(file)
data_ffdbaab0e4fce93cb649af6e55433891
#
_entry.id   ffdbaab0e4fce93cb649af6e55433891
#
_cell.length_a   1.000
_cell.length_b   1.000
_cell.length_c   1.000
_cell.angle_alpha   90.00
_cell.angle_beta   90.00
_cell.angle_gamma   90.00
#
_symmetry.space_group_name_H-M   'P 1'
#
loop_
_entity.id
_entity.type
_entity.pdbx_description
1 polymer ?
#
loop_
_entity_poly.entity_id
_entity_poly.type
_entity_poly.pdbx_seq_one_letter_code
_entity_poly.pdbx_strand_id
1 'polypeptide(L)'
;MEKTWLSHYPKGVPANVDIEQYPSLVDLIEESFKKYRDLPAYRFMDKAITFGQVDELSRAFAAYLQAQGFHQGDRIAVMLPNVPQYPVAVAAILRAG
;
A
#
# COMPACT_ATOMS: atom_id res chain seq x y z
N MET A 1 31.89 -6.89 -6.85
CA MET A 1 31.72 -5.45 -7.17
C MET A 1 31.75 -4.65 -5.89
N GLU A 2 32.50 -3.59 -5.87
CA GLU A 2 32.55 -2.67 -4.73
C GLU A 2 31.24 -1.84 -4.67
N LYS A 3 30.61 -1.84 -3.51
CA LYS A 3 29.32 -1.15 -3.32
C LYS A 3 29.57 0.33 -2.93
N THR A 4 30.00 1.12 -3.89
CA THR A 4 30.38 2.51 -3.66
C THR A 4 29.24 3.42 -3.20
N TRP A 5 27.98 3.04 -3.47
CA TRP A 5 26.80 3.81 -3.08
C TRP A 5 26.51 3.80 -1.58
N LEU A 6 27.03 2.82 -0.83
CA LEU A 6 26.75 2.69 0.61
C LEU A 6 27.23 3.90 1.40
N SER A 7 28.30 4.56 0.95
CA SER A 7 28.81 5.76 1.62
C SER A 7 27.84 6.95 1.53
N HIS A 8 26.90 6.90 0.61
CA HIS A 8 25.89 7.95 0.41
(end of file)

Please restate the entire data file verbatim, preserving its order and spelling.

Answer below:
data_ffdbaab0e4fce93cb649af6e55433891
#
_entry.id   ffdbaab0e4fce93cb649af6e55433891
#
_cell.length_a   1.000
_cell.length_b   1.000
_cell.length_c   1.000
_cell.angle_alpha   90.00
_cell.angle_beta   90.00
_cell.angle_gamma   90.00
#
_symmetry.space_group_name_H-M   'P 1'
#
loop_
_entity.id
_entity.type
_entity.pdbx_description
1 polymer ?
#
loop_
_entity_poly.entity_id
_entity_poly.type
_entity_poly.pdbx_seq_one_letter_code
_entity_poly.pdbx_strand_id
1 'polypeptide(L)'
;MEKTWLSHYPKGVPANVDIEQYPSLVDLIEESFKKYRDLPAYRFMDKAITFGQVDELSRAFAAYLQAQGFHQGDRIAVMLPNVPQYPVAVAAILRAG
;
A
#
# COMPACT_ATOMS: atom_id res chain seq x y z
N MET A 1 31.89 -6.89 -6.85
CA MET A 1 31.72 -5.45 -7.17
C MET A 1 31.75 -4.65 -5.89
N GLU A 2 32.50 -3.59 -5.87
CA GLU A 2 32.55 -2.67 -4.73
C GLU A 2 31.24 -1.84 -4.67
N LYS A 3 30.61 -1.84 -3.51
CA LYS A 3 29.32 -1.15 -3.32
C LYS A 3 29.57 0.33 -2.93
N THR A 4 30.00 1.12 -3.89
CA THR A 4 30.38 2.51 -3.66
C THR A 4 29.24 3.42 -3.20
N TRP A 5 27.98 3.04 -3.47
CA TRP A 5 26.80 3.81 -3.08
C TRP A 5 26.51 3.80 -1.58
N LEU A 6 27.03 2.82 -0.83
CA LEU A 6 26.75 2.69 0.61
C LEU A 6 27.23 3.90 1.40
N SER A 7 28.30 4.56 0.95
CA SER A 7 28.81 5.76 1.62
C SER A 7 27.84 6.95 1.53
N HIS A 8 26.90 6.90 0.61
CA HIS A 8 25.89 7.95 0.41